The parent company of Havaianas has hired an international consultancy to review the brand's strategic plan in order to accelerate its internationalization and to capture new opportunities for growth in the domestic Brazilian market. Alpargatas is also planning to appoint an executive digital director in the coming months to drive its digital transformation.

Meanwhile, Alpargatas has restructured its Havaianas business by creating dedicated structures for five major markets: Brazil; Europe, Middle East and Africa (EMEA); North America; Asia-Pacific; and Latin America and Africa. A separate business unit takes care of the group's lower-price brand of sandals, Dupé. These entities are supported by global departments for marketing and products; design and innovation; and business analysis and planning.

The Latin American structure is new, and it includes a new office in Colombia. Alpargatas is also opening a new office in Hong Kong as part of its internationalization. The North American operation is being reorganized under the management of Eno Polo, who recently left the Global Brands Group after running Havaianas' European operations.

The Alpargatas group reported a 3.6 percent increase in its overall net revenues to 890.6 million Brazilian reais (€201.5m-$228.4m) in spite of the transportation strike that paralyzed the economy in Brazil at the end of May, affecting in particular the supply of raw materials to its factories as well as its overseas shipments.

To cope with the situation, the company rapidly decided to suspend production, giving workers vacation shutdowns of between seven and ten days and postponing equipment maintenance. By the end of the quarter, one million pairs of sandals were still waiting for shipment to foreign markets, especially in Latin America and the Asia-Pacific region, but Alpargatas noted that there were no cancellations of customers' orders for Havaianas sandals. However, clients did cancel orders for some of the group's licensed Mizuno products.

The strike also affected the sell-out of the group's products in Brazil during and after the strike, the company noted, but its sandals business performed well in the country because of a better product turnover and the launch of a new Havaianas collection that was well received by the market.

The volume of sandals delivered to international markets during the quarter declined by 21.3 percent to 7.5 million pairs. On the other hand, their deliveries in the domestic market rose by 21.5 percent to 40.0 million pairs in spite of the strike, which forced the company to defer the billing of about four million pairs of sandals and 60,000 pairs of Mizuno footwear during the month of June.

Alpargatas has the Mizuno license for Brazil and Argentina, and it owns the rights to the Topper brand of sports products In Argentina. The group's total sales of sports footwear were off by 8.4 percent to R$1,109 million (€246.9m-$281.7m) in Brazil during the quarter, but they went up by 6.5 percent to R$1,246 million (€277.4m-$316.5m) in Argentina. Sales of sports apparel declined by 12.6 percent to R$292 million (€65.0m-$74.2m) in Brazil and increased by 4.3 percent to R$436 million (€97.1m-$110.7m) in Argentina.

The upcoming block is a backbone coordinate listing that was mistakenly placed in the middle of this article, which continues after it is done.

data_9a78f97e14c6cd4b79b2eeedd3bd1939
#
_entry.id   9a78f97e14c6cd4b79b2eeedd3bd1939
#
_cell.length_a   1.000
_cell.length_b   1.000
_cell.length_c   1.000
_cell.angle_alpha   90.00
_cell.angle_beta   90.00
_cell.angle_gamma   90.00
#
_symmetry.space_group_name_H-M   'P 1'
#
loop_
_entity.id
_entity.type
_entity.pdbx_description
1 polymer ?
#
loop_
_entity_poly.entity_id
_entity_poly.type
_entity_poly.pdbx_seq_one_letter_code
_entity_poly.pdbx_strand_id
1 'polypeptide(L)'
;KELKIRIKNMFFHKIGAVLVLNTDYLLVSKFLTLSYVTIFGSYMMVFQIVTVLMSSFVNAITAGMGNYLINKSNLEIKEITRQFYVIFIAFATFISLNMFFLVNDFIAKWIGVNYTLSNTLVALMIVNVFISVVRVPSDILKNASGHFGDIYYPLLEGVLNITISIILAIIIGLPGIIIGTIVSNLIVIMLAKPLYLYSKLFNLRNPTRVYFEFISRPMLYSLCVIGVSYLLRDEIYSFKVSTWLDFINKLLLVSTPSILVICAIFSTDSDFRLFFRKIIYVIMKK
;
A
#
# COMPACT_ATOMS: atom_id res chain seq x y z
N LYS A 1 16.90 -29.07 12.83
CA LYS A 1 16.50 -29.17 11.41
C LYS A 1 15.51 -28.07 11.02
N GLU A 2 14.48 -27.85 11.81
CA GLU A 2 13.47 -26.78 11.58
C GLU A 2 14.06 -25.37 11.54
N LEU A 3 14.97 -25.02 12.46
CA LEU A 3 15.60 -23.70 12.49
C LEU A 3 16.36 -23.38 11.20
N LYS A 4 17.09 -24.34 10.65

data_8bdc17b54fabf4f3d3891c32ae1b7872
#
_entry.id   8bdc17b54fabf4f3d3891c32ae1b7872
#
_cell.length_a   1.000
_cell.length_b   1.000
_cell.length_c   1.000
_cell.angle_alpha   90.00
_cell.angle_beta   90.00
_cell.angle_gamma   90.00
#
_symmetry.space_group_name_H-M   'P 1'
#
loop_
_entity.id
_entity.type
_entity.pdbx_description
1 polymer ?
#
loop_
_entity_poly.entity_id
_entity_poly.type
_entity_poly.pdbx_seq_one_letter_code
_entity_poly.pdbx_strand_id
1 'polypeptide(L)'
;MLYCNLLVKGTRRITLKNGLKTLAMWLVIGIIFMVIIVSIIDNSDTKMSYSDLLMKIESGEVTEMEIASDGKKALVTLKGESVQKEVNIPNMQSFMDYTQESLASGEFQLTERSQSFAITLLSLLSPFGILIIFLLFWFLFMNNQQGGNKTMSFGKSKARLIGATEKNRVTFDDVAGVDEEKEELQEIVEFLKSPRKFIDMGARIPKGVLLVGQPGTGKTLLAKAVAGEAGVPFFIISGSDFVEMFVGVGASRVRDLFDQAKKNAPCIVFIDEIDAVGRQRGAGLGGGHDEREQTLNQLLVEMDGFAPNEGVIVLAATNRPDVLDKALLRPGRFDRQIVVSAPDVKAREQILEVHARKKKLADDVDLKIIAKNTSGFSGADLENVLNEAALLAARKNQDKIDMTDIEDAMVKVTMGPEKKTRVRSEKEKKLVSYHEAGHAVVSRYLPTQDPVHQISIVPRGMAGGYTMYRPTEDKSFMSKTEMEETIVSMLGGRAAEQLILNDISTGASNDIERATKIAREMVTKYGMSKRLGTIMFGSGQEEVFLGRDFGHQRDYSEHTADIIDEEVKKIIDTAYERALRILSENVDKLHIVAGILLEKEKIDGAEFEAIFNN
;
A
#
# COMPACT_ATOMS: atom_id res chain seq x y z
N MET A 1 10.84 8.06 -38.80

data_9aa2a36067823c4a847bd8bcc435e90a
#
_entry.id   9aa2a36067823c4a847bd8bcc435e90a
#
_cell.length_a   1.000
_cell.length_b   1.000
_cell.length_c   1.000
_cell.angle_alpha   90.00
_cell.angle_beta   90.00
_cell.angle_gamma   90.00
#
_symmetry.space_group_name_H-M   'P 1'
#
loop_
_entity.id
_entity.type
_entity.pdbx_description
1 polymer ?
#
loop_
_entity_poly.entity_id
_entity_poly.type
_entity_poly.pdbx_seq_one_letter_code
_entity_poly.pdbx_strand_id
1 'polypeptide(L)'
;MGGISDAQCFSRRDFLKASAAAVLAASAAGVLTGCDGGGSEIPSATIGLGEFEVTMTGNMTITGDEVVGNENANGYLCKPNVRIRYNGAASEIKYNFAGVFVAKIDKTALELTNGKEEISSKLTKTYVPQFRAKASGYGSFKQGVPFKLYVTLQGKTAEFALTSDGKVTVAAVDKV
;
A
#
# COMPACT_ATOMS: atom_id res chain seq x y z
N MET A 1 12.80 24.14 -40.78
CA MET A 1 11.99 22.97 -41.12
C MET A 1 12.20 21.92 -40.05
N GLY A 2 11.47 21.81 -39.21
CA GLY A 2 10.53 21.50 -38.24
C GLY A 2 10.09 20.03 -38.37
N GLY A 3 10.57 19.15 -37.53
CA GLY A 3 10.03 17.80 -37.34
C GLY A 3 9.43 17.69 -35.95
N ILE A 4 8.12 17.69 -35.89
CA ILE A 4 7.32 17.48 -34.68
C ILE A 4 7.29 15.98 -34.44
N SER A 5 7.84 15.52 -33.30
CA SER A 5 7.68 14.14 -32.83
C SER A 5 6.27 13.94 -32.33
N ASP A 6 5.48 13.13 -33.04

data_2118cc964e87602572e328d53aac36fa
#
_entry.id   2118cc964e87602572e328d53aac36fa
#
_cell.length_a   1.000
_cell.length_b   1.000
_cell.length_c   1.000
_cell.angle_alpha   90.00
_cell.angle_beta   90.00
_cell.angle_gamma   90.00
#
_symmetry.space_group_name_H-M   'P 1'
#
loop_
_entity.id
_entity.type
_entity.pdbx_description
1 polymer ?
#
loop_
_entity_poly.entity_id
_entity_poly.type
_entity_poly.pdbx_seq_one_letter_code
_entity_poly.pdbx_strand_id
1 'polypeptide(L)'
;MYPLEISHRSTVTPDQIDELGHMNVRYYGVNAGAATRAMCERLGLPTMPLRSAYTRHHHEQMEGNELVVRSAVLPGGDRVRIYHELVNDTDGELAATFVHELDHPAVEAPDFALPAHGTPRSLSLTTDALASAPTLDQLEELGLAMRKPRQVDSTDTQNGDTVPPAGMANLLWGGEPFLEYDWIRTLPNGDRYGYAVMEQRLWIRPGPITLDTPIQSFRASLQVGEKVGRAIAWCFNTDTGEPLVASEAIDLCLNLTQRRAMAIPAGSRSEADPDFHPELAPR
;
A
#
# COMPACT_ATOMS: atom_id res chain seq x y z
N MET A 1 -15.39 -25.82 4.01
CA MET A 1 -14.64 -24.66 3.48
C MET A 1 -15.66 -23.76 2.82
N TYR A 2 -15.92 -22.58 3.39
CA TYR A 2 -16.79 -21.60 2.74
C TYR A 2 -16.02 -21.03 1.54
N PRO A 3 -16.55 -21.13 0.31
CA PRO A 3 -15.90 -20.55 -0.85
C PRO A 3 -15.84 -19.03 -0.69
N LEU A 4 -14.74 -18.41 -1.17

The liberalization of shoe imports in Argentina allowed the group to Improve its presence in the local market. However, the strong devaluation of the Argentinian peso in April affected the sell-in of imported products, leading the company to re-evaluate its manufacturing strategies for that market.

The company's total sales rose by 8.5 percent in Brazil to R$483.5 million (€109.4m-$124.0m) in the quarter, in spite of lower sales of Osklen and licensed Mizuno products, leading to a slightly better gross margin of 42.5 percent and an increase of 2.3 percentage points in the Ebitda margin to 7.4 percent. Average selling prices went up. The company's Havaianas stores recorded a 5.1 percent increase on a same-store basis and e-commerce surged by 47 percent.

Alpargatas' sales in Argentina declined by 10.0 percent to the equivalent of R$159.7 million (€36.1m-$40.9m), generating a lower gross margin of 23.7 percent and a lower Ebitda margin of 4.8 percent.

The balance of the group's operations, represented by its international sandals business, raised its revenues by 4.6 percent to R$247.4 million (€56.0m-$63.4m), thanks largely to the depreciation of the real. The gross margin improved by 2.0 percentage points to a particularly high level of 70.7 percent, while the Ebitda margin declined by 0.7 percentage points to 19.4 percent.

In local currencies, sales declined in three of the four regions where Alpargatas operates with its Havaianas brand. They improved by 1.5 percent in EMEA, thanks to better results in France and Germany. They declined in North America because of a restructuring of operations, with lower sales in the less profitable wholesale and off-price channels. The Brazilian truck strike caused sales to drop in Latin America, Africa and Asia-Pacific.

Across the group, the gross margin improved by 1.4 percentage points because of a better product mix, with sandals representing 70 percent of domestic revenues and 66 percent of global revenues. The adjusted Ebitda margin increased by 0.8 percentage points to 10.3 percent, but because of exceptional charges of R$27.5 million (€6.2m-$7.1m) and foreign exchange losses, the quarterly consolidated net profit of the group fell by 66.4 percent to R$18.3 million (€4.1m-$4.7m).